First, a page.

AND ITS TRIBUTARIES. (Morris.)



Cystic artery

HEPATIC DUCT

CYSTIC DUCT

COMMON DUCT

Portal vein

Gastro-dnodenal br.

Superior jiyloric l:

Hepatic artery

Right suprarenal vein
Inferior suprarenal
artery
Renal artery

Renal vein

Inferior vena cava
KIDNEY



Right spermatic rein



Right spermatic artery

Quadratus lumborum
muscle

Right lumbar artery and
left lumbar vein
Ureteric branch of
spermatic artery



Middle sacral vessels




LEFT LOBE OF LIVER



(ESOPHAGUS

Left phrenic artery



Right phrenic artery



Superior suprarenal
Gastric artery
Inferior suprarenal
Splenic artery

Left phrenic vein
Left suprarenal vein
Superior mesenteric

artery
KIDNEY

Ureter ic branch of renal
Left spermatic vein



URETER

Left spermatic artery

Inferior mesenteric artery

Ureteric branch of
spermatic



Ureteric branch of

common iliac
Common iliac artery



External iliac artery
Internal iliac artery



STRUCTURES OX POSTERIOR WALL OF ABDOMEN



167



FIG. 199. THE SUPERIOR AND INFERIOR VEN^ CAV^, THE INNOMINATE VEINS, AND

THE AZYGOS VEINS.



Right common carotid

artery

Right internal jugular
vein



RIGHT LYMPHATIC DUCT

Innominate artery

RIGHT PXEUMO-

GASTRIC SER VE

Right innominate vein

Internal mammary vein

Trunk of the pericardiac
ami thymic reins
Vena cava superior



Vena azygos major



Vena azygos minor, cross-
ing spine In enter vena
azygos major

Hepatic veins



Vena cava inferior

Right phrenic artery
Cieliac axis

Right middle suprarenal
artery



Right spermatic artery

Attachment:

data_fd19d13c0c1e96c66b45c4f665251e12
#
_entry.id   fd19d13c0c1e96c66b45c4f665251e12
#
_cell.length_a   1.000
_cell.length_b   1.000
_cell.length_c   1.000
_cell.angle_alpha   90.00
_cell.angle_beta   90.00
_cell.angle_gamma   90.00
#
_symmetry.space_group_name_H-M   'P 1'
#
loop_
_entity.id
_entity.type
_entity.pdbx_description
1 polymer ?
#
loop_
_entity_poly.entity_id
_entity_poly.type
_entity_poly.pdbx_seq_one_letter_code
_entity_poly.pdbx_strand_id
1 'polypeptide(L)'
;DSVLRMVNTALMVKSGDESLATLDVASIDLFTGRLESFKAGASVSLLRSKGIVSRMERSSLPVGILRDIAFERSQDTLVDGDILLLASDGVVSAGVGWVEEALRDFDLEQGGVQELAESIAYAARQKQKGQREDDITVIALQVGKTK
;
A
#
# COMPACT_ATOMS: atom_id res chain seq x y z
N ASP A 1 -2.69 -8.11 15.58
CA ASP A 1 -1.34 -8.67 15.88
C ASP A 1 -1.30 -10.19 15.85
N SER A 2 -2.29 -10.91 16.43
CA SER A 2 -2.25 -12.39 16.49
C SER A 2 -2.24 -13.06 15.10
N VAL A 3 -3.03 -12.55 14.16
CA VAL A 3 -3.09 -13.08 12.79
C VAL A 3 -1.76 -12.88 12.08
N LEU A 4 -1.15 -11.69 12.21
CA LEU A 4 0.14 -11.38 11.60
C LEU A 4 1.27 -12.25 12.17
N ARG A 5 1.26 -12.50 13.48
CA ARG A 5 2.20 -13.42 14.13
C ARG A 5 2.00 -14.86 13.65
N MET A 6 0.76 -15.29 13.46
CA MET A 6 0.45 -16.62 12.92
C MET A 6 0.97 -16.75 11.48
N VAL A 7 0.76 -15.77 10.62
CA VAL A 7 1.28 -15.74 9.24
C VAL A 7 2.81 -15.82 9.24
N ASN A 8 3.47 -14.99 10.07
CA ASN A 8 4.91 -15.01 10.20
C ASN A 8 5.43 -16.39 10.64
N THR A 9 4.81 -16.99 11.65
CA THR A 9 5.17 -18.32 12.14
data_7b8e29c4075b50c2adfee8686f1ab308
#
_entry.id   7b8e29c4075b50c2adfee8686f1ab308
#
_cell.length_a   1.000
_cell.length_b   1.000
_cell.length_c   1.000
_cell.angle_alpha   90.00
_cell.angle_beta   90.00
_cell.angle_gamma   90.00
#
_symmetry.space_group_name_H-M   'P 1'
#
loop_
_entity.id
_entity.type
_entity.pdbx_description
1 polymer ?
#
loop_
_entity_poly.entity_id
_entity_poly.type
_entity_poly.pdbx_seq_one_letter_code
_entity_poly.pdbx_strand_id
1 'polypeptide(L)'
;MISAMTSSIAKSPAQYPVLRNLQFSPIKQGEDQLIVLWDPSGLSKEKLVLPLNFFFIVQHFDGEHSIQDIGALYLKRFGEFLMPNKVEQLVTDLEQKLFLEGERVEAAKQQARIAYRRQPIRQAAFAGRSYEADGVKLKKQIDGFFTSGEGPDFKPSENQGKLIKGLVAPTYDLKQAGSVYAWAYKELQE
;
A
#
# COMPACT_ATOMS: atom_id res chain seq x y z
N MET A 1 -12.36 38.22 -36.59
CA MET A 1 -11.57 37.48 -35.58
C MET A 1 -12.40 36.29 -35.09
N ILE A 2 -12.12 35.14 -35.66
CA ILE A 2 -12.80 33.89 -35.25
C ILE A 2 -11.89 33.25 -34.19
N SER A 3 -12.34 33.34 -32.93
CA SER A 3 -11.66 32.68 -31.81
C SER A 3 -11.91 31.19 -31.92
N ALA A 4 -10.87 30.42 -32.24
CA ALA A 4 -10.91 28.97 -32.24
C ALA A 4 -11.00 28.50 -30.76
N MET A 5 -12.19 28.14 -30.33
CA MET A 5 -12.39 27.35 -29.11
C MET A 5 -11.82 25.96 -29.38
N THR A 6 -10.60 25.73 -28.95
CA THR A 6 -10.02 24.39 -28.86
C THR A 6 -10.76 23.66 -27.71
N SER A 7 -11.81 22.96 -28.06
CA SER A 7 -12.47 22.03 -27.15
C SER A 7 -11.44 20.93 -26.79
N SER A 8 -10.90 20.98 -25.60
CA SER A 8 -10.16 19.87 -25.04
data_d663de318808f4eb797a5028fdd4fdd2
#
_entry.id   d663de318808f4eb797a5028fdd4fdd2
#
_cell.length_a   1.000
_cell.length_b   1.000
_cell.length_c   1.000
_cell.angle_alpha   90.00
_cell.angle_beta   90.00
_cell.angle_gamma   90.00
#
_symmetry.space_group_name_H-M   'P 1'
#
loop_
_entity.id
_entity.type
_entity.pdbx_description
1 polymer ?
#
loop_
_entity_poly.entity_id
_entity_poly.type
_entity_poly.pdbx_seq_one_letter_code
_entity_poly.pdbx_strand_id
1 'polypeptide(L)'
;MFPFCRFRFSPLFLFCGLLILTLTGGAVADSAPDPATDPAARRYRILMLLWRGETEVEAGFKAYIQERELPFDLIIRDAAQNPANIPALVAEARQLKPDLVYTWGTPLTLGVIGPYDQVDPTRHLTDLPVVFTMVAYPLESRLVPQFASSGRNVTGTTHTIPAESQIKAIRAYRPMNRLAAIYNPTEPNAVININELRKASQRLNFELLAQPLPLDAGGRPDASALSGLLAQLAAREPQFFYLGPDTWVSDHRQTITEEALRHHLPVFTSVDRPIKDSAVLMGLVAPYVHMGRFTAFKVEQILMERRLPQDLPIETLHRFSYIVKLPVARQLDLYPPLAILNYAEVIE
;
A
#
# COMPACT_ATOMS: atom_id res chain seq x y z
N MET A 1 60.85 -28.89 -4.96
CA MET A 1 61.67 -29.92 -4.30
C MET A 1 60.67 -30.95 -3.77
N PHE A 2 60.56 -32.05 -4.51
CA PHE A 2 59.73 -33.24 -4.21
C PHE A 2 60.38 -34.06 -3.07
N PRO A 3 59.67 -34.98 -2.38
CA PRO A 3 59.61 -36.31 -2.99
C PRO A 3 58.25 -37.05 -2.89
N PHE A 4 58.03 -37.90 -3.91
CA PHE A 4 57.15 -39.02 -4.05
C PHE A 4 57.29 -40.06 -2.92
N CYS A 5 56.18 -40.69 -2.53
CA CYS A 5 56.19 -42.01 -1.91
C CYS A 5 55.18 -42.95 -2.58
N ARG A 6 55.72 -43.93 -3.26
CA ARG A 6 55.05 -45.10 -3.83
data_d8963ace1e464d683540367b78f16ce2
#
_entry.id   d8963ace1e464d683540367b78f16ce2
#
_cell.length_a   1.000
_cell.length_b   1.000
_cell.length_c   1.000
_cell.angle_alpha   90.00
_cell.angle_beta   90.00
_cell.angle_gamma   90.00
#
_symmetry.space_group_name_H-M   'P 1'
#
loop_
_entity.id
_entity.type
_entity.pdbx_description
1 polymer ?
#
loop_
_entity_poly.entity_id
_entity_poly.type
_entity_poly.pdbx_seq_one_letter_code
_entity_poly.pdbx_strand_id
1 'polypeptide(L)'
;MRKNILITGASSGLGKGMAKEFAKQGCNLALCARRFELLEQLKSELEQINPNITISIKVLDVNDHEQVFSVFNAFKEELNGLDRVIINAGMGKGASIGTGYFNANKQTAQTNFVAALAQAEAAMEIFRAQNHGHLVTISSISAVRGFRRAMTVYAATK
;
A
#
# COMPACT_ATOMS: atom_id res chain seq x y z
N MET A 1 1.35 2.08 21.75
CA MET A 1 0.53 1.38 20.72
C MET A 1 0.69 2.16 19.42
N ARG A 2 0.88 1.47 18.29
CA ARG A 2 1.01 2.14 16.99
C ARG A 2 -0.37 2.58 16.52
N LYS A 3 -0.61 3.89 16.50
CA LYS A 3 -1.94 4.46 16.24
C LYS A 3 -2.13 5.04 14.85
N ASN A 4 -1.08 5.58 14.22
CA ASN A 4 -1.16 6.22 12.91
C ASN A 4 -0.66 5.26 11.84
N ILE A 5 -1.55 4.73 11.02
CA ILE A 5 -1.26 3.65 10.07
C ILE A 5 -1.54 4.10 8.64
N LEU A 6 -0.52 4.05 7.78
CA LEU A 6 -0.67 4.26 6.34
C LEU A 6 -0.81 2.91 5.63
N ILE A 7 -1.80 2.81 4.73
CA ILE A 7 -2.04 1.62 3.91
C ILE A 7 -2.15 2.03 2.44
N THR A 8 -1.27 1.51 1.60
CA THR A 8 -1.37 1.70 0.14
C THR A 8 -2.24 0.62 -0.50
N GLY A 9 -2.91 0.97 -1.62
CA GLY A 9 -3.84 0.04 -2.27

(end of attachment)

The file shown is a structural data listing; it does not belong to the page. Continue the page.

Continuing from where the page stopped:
Right spermatic vein




Left common carotid

artery

LEFT PXEUMOGAS-
TRIC SER VE

THORACIC DUCT

Left innominate vein

Left subclavian artery



Left superior intercostal
rein

RECURRENT
LARYSGEAL
NERVE



Vena azygos lertiut

(ESOPHAGUS

Ijeft upper azygos vein

fExophageal branches
from aorta

Vena mygos minor



THORACIC DUCT



Left phrenic artery



Left middle suprarenal
artery

RECEPTACULUM CHYLI

Superior mesenterie
artery

Left ascending lumbar

vein
Left spermatic vessels



Inferior mesenterie
artery



168 STRUCTURES ON POSTERIOR WALL OF ABDOMEN



FIG. 200. PSOAS, ILIACUS, AND QUADRATUS LUMBORUM. (Morris.}



Quadratus lutnborum



Paoas parvus



Fsoaa maguus



Iliaous




transversalis
anterior



ratus lumborum



LUMBAR PLEXUS



169



LUMBAR PLEXUS:

A plan of the formation of the lumbar plexus is given in the figure
below.



FIG. 201. DIAGRAM OF THE LUMBAR AND SACRAL PLEXUSES. (Modified from Paterson.)

(Morris.}



FROM LAST THORACIC



GEX1TO-CRURAL

ILIV-HYPOGASTRIC

ILIO-ING UIXA L



EXTERN A L
CUTANEOUS



OBTURATOR



ACCESSORY
OBTURATOR



BRANCH TO ILIACUS
ANTERIOR CRURAL



SUPERIOR GLUTEAL
INFERIOR GLUTEAL

GREAT SCIATIC

NERVE TO

QUADRATIC

FEMUR1H



EXTERNAL

POPLITEAL

SECTION

INTERNAL

POPLITEAL

SECTIO.\




FIRST LUMBAR



SECOND LUMBAR



THIRD LUMBAR



FO UR TH L UMBA R



FIFTH LUMBAR



FIRST SACRAL



SECOND SACRAL



THIRD SACRAL

VISCERAL
FOURTH SA CRAL

PERFORA TIXG

CUTANEOUS
PERIN^EAL
FIFTH SACRAL

JfKRVK TO COCCTGEUS

NER VE TO LE VA TOR
ANI

FIRST COCCYGEAL



TO HAMSTRINGS /' SMALL SCIATIC
NERVE TO OBTURATOR INTERNUS



VISCERAL



PUDIC



Expose the lumbar plexus:

Genito-crural (X. genito-femoralis) lies on the anterior surface of the
psoas muscle. Trace it back through the psoas muscle to its origin and
down to its division.

Ilio-hypogastric and inguinal pass in front of the quadratus lurn-
bommjmuscle ; pick them up here and trace them back through the psoas
muscle to their origin.